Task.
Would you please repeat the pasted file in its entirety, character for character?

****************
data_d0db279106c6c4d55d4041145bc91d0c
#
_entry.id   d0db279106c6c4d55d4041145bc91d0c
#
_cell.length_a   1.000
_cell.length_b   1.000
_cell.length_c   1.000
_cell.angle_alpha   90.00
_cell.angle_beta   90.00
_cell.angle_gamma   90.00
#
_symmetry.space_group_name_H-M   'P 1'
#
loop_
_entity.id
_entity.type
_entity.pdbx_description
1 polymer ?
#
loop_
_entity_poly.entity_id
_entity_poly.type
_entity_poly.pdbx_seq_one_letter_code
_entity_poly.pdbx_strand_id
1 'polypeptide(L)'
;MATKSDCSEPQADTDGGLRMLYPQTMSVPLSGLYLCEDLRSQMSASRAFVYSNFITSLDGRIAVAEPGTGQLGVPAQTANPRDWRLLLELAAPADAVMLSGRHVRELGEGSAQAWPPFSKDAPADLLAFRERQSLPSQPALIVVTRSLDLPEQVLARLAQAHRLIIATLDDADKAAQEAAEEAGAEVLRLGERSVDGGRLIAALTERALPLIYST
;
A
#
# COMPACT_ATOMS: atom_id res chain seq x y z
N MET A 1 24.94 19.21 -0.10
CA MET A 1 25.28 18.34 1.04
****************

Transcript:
data_d0db279106c6c4d55d4041145bc91d0c
#
_entry.id   d0db279106c6c4d55d4041145bc91d0c
#
_cell.length_a   1.000
_cell.length_b   1.000
_cell.length_c   1.000
_cell.angle_alpha   90.00
_cell.angle_beta   90.00
_cell.angle_gamma   90.00
#
_symmetry.space_group_name_H-M   'P 1'
#
loop_
_entity.id
_entity.type
_entity.pdbx_description
1 polymer ?
#
loop_
_entity_poly.entity_id
_entity_poly.type
_entity_poly.pdbx_seq_one_letter_code
_entity_poly.pdbx_strand_id
1 'polypeptide(L)'
;MATKSDCSEPQADTDGGLRMLYPQTMSVPLSGLYLCEDLRSQMSASRAFVYSNFITSLDGRIAVAEPGTGQLGVPAQTANPRDWRLLLELAAPADAVMLSGRHVRELGEGSAQAWPPFSKDAPADLLAFRERQSLPSQPALIVVTRSLDLPEQVLARLAQAHRLIIATLDDADKAAQEAAEEAGAEVLRLGERSVDGGRLIAALTERALPLIYST
;
A
#
# COMPACT_ATOMS: atom_id res chain seq x y z
N MET A 1 24.94 19.21 -0.10
CA MET A 1 25.28 18.34 1.04